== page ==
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Programming in Scala > Chapter 21: Implicit Conversions and Parameters - Pg. 443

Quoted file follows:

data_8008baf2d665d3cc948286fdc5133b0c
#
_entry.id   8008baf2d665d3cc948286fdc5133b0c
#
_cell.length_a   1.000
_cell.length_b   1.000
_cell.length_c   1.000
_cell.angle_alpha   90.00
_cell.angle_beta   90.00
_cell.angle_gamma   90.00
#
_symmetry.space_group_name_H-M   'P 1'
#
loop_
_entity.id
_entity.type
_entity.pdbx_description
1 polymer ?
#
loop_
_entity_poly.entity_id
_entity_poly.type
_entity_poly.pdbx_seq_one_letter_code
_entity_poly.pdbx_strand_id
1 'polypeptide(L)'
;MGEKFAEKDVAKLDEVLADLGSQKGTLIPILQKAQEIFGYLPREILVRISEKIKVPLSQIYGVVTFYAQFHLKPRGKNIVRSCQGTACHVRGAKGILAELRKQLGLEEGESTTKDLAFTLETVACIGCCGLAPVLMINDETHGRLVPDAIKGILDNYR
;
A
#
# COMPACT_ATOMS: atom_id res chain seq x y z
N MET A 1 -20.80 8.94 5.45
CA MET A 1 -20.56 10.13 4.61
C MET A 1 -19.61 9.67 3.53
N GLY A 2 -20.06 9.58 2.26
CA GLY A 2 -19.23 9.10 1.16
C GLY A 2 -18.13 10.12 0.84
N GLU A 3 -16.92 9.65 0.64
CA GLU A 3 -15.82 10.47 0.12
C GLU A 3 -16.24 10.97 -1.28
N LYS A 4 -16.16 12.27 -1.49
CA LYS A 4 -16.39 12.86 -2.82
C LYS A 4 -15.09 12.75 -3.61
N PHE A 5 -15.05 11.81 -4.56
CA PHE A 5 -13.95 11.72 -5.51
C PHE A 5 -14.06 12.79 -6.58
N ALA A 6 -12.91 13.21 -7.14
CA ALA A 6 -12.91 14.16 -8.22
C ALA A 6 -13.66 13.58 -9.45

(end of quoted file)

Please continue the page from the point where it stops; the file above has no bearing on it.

Chapter 21 Implicit Conversions and Parameters There's a fundamental difference between your own code and libraries of other people: you can change or extend your own code as you wish, but if you want to use someone else's libraries, you usually have to take them as they are. A number of constructs have sprung up in programming languages to alleviate this problem. Ruby has modules, and Smalltalk lets packages add to each other's classes. These are very powerful, but also dangerous, in that you modify the behavior of a class for an entire application, some parts of which you might not know. C# 3.0 has static extension methods, which are more local, but also more restrictive in that you can only add methods, not fields, to a class, and you can't make a class implement new interfaces. Scala's answer is implicit conversions and parameters. These can make existing libraries much more pleasant to deal with by letting you leave out